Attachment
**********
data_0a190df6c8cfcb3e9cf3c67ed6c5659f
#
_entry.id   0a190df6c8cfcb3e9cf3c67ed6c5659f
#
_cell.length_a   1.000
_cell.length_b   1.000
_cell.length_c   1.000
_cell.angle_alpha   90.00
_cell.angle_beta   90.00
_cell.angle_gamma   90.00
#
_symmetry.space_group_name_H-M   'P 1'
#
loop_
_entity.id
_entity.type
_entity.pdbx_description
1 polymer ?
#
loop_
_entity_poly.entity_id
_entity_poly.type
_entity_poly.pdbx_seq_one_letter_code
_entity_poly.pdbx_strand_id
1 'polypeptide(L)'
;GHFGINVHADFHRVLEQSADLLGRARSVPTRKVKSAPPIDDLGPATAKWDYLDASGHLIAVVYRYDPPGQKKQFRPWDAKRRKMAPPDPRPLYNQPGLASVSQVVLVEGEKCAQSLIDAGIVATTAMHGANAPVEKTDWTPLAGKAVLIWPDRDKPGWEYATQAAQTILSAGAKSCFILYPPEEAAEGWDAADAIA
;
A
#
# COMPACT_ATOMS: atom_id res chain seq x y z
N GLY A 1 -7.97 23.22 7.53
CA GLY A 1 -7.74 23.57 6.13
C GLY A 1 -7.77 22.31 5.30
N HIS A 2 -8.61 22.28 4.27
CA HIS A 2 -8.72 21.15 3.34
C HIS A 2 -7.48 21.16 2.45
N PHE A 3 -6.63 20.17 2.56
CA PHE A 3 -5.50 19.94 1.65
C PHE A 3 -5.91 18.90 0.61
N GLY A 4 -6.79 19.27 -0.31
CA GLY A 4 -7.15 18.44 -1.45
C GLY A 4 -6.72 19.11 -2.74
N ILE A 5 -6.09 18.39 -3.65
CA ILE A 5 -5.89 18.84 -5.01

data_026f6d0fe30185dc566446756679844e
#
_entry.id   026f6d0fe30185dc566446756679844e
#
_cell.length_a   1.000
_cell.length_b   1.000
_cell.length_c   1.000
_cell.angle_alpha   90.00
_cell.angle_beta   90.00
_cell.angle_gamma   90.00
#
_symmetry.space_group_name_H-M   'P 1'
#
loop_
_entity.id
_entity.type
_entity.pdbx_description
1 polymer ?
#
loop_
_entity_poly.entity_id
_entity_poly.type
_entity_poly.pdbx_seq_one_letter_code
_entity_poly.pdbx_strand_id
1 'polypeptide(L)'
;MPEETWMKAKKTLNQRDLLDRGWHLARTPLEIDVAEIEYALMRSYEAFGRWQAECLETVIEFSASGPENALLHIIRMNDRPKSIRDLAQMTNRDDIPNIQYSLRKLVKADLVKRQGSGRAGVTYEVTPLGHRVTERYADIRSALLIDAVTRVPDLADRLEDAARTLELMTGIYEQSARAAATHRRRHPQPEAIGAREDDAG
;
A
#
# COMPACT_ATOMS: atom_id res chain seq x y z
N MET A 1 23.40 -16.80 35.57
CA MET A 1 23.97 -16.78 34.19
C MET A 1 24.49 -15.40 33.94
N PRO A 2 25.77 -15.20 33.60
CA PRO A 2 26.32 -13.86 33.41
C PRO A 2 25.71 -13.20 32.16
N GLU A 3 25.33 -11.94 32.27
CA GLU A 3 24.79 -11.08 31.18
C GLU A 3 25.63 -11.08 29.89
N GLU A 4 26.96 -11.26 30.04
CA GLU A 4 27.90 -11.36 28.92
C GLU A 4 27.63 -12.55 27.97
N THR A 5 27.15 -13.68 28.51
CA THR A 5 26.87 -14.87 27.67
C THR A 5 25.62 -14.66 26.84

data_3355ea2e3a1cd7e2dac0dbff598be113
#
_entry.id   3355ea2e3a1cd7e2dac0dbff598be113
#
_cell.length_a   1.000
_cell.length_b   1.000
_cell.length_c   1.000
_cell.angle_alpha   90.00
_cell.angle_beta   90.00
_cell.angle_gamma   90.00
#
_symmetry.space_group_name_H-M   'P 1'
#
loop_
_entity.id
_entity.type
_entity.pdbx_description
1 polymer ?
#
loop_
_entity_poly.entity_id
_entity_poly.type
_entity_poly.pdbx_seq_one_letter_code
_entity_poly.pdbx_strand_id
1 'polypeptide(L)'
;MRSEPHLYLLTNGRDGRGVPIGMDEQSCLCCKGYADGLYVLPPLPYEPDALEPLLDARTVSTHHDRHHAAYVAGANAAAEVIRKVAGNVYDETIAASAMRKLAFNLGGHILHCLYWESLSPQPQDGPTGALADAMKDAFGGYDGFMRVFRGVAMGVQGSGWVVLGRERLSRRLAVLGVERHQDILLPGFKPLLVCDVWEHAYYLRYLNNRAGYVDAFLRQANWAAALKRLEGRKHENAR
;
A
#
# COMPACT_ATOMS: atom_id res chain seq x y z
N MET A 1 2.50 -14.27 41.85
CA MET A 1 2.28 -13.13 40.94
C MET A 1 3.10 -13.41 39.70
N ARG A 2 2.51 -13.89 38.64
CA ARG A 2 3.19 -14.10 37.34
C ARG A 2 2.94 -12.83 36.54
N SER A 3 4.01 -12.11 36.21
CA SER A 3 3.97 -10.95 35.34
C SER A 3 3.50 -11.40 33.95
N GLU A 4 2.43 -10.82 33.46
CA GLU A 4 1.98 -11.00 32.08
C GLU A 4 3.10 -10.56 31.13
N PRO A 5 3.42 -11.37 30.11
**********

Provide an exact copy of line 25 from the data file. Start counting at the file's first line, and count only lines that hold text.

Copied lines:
1 'polypeptide(L)'